… and just like that Rob K owns the Kardashian Klan social media storyline!
In a recent Vanity Fair article about the new season of Keeping Up With the Kardashians (KUWTK), Jamie McCarthy contends that the show currently functions to give a “heart” to the narrative the family creates in social media. McCarthy claims that the show provides dimension to the otherwise limited narrative conveyed through Twitter, Instagram, Snapchat and the other platforms on which the family appears.
I tend to disagree. If anything the show is remarkably devoid of dimension. The scenes themselves have no particular structure. A *typical* Reality or narrative scene starts in one place, pivots and ends in another. Character A may be upset with Character B, talks to Character C about it and, as a result of that conversation decides to confront Character B. That’s what we call a three beat scene. On KUWTK, by contrast, the scenes are more like moments. To quote a close producer friend, “They are no beat scenes.”
Guess what else is a no beat scene? A selfie. If anything the show emulates the storytelling style of social media itself. The scenes play as a series of social media posts featuring moments with the vapid but entertaining Kardashian/Jenner ladies hazily connected by extremely over-illuminated (that is flattering) and under-illuminating (that is meaningless) interview bites. (I should mention that the Kardashian/Jenner youth actually have a reputation in the industry as being quite sweet. Mama Kris, not so much).
With KUWTK, to quote an editor pal, “Social media wags the show.” Whereas a show like Mob Wives generates stories that may then flow to social media, KUWTK narrative (such as it is) flows directly from social media postings by the cast as well as events covered in other media (like news reports, talk shows and radio appearances). This is perhaps not surprising given that it was a viral sex tape that got the Kardashian juggernaut rolling in the first place; regardless it is somewhat revolutionary.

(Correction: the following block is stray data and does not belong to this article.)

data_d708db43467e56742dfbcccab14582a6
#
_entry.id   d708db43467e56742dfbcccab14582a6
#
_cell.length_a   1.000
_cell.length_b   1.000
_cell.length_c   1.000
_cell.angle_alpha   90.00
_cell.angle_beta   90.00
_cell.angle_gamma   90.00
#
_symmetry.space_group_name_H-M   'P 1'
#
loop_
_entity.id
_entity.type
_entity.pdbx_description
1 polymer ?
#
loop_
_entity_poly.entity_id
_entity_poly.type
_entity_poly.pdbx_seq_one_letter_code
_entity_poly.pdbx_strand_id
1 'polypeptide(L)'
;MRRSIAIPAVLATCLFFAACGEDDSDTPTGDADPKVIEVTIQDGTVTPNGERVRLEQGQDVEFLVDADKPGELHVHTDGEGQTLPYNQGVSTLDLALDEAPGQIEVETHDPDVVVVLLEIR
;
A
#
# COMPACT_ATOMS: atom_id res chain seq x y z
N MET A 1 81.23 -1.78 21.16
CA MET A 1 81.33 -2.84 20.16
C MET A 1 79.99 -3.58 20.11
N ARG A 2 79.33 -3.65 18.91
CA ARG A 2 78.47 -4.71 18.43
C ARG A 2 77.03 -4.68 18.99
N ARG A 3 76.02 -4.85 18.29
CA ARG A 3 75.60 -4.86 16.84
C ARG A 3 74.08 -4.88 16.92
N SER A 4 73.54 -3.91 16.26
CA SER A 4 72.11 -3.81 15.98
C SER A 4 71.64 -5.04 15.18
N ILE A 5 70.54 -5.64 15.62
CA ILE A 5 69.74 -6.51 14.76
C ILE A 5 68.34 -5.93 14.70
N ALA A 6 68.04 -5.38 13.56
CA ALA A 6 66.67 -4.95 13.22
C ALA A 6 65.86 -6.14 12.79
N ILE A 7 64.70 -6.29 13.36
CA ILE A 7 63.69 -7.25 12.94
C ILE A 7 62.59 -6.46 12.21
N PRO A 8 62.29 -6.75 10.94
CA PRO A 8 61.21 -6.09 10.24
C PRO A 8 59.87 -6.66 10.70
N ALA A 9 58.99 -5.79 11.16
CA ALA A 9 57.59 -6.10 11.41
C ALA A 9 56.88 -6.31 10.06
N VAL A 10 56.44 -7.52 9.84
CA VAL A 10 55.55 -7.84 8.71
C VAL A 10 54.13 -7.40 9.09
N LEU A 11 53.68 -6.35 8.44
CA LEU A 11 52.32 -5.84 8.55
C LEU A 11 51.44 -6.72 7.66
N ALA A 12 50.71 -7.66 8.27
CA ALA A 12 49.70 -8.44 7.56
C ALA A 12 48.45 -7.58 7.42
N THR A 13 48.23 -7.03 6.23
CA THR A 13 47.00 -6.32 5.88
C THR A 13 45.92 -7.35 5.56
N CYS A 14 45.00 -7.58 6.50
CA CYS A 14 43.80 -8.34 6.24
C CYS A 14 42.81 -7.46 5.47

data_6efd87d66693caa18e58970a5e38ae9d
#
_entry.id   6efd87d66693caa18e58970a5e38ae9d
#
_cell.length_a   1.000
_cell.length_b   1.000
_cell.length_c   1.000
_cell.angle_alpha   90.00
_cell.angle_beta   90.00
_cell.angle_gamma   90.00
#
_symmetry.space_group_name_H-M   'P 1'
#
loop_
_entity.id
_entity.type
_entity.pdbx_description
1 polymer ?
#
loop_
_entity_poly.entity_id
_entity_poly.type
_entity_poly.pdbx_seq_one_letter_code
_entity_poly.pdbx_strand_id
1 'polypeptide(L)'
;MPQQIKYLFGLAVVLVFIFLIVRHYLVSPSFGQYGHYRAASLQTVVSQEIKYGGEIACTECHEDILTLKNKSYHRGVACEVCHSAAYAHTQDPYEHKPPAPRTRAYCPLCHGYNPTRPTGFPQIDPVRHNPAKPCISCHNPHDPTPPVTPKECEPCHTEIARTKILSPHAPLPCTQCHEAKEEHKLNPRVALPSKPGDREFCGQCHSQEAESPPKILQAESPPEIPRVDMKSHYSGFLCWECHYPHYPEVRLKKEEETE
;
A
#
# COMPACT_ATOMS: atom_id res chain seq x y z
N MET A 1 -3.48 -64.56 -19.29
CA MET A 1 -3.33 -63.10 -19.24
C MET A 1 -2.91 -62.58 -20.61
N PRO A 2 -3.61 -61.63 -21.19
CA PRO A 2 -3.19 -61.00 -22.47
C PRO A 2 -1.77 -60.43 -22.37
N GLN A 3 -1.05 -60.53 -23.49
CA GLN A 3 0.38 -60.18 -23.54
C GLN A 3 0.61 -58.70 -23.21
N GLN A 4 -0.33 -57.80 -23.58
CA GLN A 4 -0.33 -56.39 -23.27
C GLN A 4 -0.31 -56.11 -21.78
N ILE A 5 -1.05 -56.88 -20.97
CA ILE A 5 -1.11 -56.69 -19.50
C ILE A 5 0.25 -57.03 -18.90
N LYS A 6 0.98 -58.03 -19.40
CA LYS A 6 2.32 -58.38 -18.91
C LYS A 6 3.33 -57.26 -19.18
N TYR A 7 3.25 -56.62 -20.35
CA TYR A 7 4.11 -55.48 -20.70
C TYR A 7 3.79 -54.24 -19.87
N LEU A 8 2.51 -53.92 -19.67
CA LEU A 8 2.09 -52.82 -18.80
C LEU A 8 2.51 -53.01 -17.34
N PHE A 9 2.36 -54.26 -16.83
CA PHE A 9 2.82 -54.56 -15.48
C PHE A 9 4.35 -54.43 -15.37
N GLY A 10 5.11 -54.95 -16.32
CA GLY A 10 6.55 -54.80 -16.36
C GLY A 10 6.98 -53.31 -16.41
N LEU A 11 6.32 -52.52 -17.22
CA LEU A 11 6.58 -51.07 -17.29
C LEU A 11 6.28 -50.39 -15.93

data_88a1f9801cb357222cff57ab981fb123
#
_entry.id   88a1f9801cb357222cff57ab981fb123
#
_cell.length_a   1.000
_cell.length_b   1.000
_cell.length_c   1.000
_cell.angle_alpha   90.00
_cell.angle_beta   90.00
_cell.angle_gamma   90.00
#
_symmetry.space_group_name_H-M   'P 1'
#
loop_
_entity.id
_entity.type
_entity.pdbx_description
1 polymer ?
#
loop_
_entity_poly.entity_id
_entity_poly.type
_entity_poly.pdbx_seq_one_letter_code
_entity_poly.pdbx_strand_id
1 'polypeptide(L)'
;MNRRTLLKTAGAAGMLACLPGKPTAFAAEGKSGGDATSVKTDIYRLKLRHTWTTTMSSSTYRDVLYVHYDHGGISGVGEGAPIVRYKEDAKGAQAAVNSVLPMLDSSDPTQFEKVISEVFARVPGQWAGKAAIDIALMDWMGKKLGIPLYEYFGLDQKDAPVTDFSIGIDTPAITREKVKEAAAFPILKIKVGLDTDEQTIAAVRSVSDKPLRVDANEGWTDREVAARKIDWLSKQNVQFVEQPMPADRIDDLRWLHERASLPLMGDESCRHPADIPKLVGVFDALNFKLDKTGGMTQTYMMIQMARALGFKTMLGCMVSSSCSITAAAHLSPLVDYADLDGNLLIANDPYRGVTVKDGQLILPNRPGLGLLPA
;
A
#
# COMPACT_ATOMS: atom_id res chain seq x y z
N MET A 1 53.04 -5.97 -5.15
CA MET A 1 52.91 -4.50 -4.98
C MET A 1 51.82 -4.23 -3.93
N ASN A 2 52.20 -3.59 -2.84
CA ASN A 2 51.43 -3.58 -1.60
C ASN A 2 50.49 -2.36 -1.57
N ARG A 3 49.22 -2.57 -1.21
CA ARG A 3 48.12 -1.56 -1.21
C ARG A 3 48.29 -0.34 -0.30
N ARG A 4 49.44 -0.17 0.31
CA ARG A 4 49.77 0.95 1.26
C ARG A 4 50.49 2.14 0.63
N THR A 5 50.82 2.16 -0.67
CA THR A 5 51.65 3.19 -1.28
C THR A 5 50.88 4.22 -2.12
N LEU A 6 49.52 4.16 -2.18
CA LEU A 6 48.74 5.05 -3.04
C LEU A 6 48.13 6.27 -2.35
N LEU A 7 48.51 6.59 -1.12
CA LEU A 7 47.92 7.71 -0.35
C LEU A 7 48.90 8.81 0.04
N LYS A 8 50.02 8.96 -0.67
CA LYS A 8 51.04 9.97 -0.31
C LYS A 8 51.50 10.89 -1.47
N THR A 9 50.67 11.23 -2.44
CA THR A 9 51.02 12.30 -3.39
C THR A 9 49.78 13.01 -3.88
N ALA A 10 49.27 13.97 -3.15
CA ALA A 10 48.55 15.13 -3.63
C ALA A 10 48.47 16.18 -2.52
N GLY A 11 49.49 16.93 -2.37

Reality often abhors social media, and sometimes with good reason. You can’t maintain interest in a Competition Show that just premiered if eliminated cast members (shooting can start well before broadcast) are posting #AtLeastITried on Instagram. This is why eliminated Competition Reality cast members are often retained in an Eliminated Cast House, and are subject to the same no-cell phone, no computer, no unmonitored telephone calls that cast members still competing are subjected to for the period of the competition.
But increasingly the walls between social media and Reality (as with social media and everything else) are porous. KUWTK, like other social media savvy shows such as the various iterations of Love and Hip Hop, likely retains full-time staff to monitor their casts’ social media accounts. These folks not only police social media accounts and mark offending content, but also to mine feeds for potential storylines for the series.
This makes me wonder to what degree Production itself may be generating storylines on social media. Given that most cast members on a show like KUWTK probably don’t manage their own accounts anyway, is it such a big leap to assume that the people that do don’t work with Production to start crafting beefs in the twitterverse? And given that the story then stretches across platforms, thereby becoming more diffuse, whether more storytelling on Reality shows will resemble the kind of non-storytelling going on on KUWTK?
Finally, speaking of generating story on social media for KUWTK Rob Kardashian, of the sad sack Arthur George sock empire, has struck pay dirt with his relationship with soon to be Baby Mama and K Klan enemy Blac China. Their union has the potential to dominate the storyline for this season at least, if Kendall’s fury over her brother’s re-gifting an iPad she gave him to Blac Chyna is any indication of things to come. It seems that the family goat has finally gotten a clue. You go Rob. Get some!